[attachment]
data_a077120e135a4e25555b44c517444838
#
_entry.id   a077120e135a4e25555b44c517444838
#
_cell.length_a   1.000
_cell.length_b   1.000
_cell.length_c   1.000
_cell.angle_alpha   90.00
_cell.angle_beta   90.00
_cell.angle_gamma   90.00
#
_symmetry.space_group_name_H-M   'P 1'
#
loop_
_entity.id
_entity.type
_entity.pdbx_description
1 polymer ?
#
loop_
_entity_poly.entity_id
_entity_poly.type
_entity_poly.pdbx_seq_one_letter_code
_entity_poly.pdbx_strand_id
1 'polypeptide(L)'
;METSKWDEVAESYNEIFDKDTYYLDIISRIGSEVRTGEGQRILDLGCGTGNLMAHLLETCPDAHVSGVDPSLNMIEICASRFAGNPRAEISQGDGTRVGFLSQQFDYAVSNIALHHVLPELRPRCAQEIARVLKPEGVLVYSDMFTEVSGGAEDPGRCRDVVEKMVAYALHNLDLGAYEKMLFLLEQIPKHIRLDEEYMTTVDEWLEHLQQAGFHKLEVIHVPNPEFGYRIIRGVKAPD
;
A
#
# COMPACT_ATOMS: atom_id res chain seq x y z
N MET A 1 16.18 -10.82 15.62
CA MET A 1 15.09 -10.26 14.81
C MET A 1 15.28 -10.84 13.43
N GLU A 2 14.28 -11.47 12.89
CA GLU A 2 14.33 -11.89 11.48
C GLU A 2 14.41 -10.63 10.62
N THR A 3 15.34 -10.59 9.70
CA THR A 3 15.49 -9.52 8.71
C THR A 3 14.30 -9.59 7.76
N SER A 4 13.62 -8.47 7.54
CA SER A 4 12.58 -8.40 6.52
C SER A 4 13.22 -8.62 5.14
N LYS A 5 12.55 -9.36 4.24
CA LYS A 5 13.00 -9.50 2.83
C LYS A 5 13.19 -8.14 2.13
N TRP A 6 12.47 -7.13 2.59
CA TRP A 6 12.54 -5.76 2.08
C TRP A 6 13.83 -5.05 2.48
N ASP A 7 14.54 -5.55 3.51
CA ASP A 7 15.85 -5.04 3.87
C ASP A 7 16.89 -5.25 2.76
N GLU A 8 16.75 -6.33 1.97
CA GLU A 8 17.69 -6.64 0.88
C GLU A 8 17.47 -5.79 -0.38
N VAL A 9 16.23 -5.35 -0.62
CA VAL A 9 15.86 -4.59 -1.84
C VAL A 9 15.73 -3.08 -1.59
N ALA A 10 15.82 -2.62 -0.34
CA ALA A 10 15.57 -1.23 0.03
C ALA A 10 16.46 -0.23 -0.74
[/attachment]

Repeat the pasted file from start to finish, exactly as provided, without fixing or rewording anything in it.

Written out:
data_a077120e135a4e25555b44c517444838
#
_entry.id   a077120e135a4e25555b44c517444838
#
_cell.length_a   1.000
_cell.length_b   1.000
_cell.length_c   1.000
_cell.angle_alpha   90.00
_cell.angle_beta   90.00
_cell.angle_gamma   90.00
#
_symmetry.space_group_name_H-M   'P 1'
#
loop_
_entity.id
_entity.type
_entity.pdbx_description
1 polymer ?
#
loop_
_entity_poly.entity_id
_entity_poly.type
_entity_poly.pdbx_seq_one_letter_code
_entity_poly.pdbx_strand_id
1 'polypeptide(L)'
;METSKWDEVAESYNEIFDKDTYYLDIISRIGSEVRTGEGQRILDLGCGTGNLMAHLLETCPDAHVSGVDPSLNMIEICASRFAGNPRAEISQGDGTRVGFLSQQFDYAVSNIALHHVLPELRPRCAQEIARVLKPEGVLVYSDMFTEVSGGAEDPGRCRDVVEKMVAYALHNLDLGAYEKMLFLLEQIPKHIRLDEEYMTTVDEWLEHLQQAGFHKLEVIHVPNPEFGYRIIRGVKAPD
;
A
#
# COMPACT_ATOMS: atom_id res chain seq x y z
N MET A 1 16.18 -10.82 15.62
CA MET A 1 15.09 -10.26 14.81
C MET A 1 15.28 -10.84 13.43
N GLU A 2 14.28 -11.47 12.89
CA GLU A 2 14.33 -11.89 11.48
C GLU A 2 14.41 -10.63 10.62
N THR A 3 15.34 -10.59 9.70
CA THR A 3 15.49 -9.52 8.71
C THR A 3 14.30 -9.59 7.76
N SER A 4 13.62 -8.47 7.54
CA SER A 4 12.58 -8.40 6.52
C SER A 4 13.22 -8.62 5.14
N LYS A 5 12.55 -9.36 4.24
CA LYS A 5 13.00 -9.50 2.83
C LYS A 5 13.19 -8.14 2.13
N TRP A 6 12.47 -7.13 2.59
CA TRP A 6 12.54 -5.76 2.08
C TRP A 6 13.83 -5.05 2.48
N ASP A 7 14.54 -5.55 3.51
CA ASP A 7 15.85 -5.04 3.87
C ASP A 7 16.89 -5.25 2.76
N GLU A 8 16.75 -6.33 1.97
CA GLU A 8 17.69 -6.64 0.88
C GLU A 8 17.47 -5.79 -0.38
N VAL A 9 16.23 -5.35 -0.62
CA VAL A 9 15.86 -4.59 -1.84
C VAL A 9 15.73 -3.08 -1.59
N ALA A 10 15.82 -2.62 -0.34
CA ALA A 10 15.57 -1.23 0.03
C ALA A 10 16.46 -0.23 -0.74